Can ice cure acne and puffy eyes?
The world is full of “beauty hacks” some of which are genuinely helpful and others that can be borderline dangerous. One of the hacks that has legitimate science behind it, however, is the old wives tale about using ice to reduce swelling under your eyes and even help acne. So, is it time to ditch those expensive creams and soaps in favour of a good water filter and an ice dispenser?
The science part
The concept of applying ice to areas of the body as a means of promoting recovery has been used for hundreds of years. The theory is that the ice eases pain by temporarily neutralising nerve activity and reduces swelling by slowing blood flow. This can help with everything from soothing sunburned skin to bringing down swelling under your eyes (and anywhere else, for that matter). It can even technically reduce the oiliness in your skin that causes and exacerbates acne.
Of course, while the base science here is sound, ice is by no means a miracle cure. It should only ever be used as a helping hand, so to speak. But if your curiosity has been piqued then read on below to learn how and when to apply an ice facial.
Applying ice to your face
First thing’s first – don’t apply the ice to your skin directly as this is likely to be unpleasant. Instead, take 3 or 4 small cubes of ice and wrap them in a cotton cloth or tea towel. Then, before the ice melts, take that cloth and move it in a circular motion around the affected areas.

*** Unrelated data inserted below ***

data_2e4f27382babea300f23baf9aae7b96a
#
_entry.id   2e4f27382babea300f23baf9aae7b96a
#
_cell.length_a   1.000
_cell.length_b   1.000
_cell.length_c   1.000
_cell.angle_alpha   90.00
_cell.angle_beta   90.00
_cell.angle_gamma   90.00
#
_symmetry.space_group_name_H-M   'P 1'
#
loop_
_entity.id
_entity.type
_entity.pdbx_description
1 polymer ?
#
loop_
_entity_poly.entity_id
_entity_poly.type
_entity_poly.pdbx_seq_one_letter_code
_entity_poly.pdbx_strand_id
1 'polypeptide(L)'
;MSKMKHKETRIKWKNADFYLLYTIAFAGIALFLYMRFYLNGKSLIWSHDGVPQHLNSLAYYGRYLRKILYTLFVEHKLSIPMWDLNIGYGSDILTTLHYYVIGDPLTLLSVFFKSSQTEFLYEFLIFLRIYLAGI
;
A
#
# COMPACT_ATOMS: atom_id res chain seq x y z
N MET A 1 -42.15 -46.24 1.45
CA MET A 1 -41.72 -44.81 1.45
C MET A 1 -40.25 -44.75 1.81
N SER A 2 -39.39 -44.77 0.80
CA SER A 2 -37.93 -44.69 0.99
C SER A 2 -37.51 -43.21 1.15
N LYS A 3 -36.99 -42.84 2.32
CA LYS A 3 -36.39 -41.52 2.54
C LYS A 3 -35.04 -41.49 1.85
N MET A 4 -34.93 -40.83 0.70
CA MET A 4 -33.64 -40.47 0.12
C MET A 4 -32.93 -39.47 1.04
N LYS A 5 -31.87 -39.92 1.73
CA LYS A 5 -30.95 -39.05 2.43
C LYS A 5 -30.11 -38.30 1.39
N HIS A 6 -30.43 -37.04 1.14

Puffy eyes – A cold compress is thought to reduce bags under the eyes, particularly if the compress is also combined with tea leaves or coffee beans. This is because caffeine is thought to help circulation.
Acne – While it is far from proven science, there are many advocates of ice facials that swear on it treating acne by reducing inflammation and stopping skin pores production oil. Of course, you should always clean any cloths used before moving onto another part of your face to avoid spreading bacteria.
Alternatives to frozen water
Ice doesn’t need to just be frozen water. For example, frozen aloe vera maintains all of the healing powers it possesses as a liquid with the added benefit of ice. Applying an aloe cream to your face prior to applying an ice pack can also be beneficial.
We’ve already explained how caffeine can be used to help circulation but frozen green tea can also be used for its antiviral properties. Again, all benefits here are anecdotal but they are in no way harmful either so it can’t hurt to try.
Top tips for ice facials
- Discuss your intention with a doctor if you have a pre-existing skin condition.
- Use a dedicated ice tray to make the cubes you’ll be putting on your face.
- Wash your face thoroughly before starting the process.
- Use tissues or a cloth to wipe away any of the excess liquid that might escape from your face.
- If it starts to become uncomfortable or painful, remove the ice pack. Trust us, you don’t want to have to suffer through the pain of ice burn!